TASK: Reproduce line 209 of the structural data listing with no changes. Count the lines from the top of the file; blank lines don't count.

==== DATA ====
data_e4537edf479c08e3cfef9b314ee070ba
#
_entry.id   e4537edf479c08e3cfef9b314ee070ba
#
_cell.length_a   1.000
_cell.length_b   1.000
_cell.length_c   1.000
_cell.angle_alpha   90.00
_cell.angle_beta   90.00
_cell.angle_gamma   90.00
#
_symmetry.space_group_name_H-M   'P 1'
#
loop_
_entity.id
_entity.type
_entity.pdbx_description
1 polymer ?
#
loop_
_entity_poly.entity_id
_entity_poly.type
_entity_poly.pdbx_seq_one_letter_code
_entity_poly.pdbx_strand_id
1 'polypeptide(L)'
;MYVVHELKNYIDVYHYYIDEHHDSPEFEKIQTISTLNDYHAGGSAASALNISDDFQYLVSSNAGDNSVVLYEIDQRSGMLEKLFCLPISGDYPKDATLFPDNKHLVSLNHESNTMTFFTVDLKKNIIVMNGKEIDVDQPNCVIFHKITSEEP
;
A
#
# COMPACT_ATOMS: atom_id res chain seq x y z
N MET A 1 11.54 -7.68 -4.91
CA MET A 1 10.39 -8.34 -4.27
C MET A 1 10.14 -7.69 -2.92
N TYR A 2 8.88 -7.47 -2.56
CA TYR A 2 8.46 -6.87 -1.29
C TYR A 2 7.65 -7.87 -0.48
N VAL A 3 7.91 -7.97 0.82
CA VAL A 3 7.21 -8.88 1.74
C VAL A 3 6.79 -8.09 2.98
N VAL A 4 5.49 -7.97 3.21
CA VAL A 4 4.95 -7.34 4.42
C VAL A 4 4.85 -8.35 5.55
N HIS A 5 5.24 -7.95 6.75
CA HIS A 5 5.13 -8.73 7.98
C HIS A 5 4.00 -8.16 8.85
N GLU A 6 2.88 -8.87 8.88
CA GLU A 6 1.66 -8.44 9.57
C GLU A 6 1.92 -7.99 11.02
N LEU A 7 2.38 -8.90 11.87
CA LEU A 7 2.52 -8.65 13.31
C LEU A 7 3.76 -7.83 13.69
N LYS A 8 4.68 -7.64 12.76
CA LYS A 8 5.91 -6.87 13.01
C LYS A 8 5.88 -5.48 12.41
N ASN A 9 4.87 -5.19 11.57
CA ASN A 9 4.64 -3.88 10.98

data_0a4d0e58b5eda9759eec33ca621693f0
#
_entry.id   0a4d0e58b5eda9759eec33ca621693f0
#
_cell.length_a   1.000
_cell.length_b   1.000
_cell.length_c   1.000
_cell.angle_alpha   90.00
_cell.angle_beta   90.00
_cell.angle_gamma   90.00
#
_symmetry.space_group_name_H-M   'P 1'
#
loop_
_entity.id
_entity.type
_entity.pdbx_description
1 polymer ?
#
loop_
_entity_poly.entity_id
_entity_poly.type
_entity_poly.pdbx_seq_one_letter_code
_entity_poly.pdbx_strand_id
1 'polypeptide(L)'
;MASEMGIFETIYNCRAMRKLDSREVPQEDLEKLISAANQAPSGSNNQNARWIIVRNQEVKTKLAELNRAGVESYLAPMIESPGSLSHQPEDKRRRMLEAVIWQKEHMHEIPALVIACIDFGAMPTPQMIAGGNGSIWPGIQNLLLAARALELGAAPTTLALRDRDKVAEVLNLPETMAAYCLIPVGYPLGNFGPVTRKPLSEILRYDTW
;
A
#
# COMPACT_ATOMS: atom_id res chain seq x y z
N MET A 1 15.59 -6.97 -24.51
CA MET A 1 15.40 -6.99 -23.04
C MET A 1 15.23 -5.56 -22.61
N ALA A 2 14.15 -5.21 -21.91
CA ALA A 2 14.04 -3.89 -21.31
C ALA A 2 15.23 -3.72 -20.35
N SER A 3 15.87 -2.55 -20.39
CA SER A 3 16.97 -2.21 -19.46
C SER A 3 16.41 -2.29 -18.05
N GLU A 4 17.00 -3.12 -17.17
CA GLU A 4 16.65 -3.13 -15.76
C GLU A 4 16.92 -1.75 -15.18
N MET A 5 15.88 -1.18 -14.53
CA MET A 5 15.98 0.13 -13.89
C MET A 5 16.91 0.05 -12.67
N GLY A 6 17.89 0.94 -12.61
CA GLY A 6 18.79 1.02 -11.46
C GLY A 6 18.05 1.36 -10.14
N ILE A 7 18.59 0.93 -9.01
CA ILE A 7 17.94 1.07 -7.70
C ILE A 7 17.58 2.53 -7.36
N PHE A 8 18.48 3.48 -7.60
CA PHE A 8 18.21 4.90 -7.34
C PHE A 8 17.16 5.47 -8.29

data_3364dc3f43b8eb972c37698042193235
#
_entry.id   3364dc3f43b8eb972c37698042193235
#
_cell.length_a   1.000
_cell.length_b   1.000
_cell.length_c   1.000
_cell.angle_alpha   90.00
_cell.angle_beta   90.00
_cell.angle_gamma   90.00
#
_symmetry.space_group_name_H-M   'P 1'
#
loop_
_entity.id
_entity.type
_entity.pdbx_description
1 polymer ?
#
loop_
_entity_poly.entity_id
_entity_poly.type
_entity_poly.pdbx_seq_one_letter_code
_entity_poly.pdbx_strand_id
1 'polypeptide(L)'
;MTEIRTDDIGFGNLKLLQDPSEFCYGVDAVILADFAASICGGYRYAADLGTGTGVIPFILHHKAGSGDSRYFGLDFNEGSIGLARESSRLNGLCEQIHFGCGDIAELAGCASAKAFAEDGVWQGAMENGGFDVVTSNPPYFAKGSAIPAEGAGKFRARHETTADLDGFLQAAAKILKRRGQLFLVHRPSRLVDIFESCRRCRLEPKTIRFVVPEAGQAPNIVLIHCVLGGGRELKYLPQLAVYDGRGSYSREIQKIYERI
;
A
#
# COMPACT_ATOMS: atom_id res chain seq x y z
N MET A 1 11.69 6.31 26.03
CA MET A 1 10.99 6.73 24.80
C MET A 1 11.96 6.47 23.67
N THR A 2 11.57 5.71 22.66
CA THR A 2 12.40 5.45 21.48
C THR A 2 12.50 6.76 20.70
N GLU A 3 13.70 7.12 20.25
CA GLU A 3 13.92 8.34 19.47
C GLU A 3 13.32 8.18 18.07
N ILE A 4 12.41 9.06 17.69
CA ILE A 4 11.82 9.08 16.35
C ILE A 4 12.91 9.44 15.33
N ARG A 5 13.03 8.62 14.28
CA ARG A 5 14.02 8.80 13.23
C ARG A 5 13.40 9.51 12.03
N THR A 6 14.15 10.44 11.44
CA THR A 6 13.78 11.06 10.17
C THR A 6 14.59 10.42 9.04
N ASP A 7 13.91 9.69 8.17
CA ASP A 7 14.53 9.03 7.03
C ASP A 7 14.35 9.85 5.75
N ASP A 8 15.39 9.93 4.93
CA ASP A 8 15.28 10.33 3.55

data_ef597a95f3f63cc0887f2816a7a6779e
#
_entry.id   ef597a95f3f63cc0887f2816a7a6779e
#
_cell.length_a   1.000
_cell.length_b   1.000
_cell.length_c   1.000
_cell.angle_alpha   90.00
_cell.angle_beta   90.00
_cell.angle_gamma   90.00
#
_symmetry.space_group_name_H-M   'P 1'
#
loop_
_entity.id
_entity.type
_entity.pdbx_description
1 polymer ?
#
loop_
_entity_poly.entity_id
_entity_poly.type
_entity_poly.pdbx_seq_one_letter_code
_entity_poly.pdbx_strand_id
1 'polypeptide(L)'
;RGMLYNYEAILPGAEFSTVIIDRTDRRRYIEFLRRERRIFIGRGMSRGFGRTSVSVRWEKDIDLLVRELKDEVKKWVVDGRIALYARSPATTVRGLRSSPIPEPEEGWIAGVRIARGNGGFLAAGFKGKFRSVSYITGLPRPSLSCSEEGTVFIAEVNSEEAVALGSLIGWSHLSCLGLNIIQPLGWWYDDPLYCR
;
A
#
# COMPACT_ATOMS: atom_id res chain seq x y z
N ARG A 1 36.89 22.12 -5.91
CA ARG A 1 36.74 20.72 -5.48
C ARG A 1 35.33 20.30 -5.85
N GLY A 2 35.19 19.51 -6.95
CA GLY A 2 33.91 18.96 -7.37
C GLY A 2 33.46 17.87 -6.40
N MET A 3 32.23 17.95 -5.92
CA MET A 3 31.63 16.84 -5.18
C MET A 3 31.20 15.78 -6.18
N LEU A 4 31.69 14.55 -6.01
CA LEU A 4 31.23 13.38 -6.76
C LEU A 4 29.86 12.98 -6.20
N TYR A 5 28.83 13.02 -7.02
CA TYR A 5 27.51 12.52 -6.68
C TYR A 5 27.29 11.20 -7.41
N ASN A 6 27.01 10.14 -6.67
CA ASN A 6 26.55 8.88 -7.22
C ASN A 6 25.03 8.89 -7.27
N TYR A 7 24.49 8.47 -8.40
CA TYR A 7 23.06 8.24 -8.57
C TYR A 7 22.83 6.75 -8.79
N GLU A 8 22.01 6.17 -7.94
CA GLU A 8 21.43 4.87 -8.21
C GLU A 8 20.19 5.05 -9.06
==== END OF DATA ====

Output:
N ASN A 6 27.01 10.14 -6.67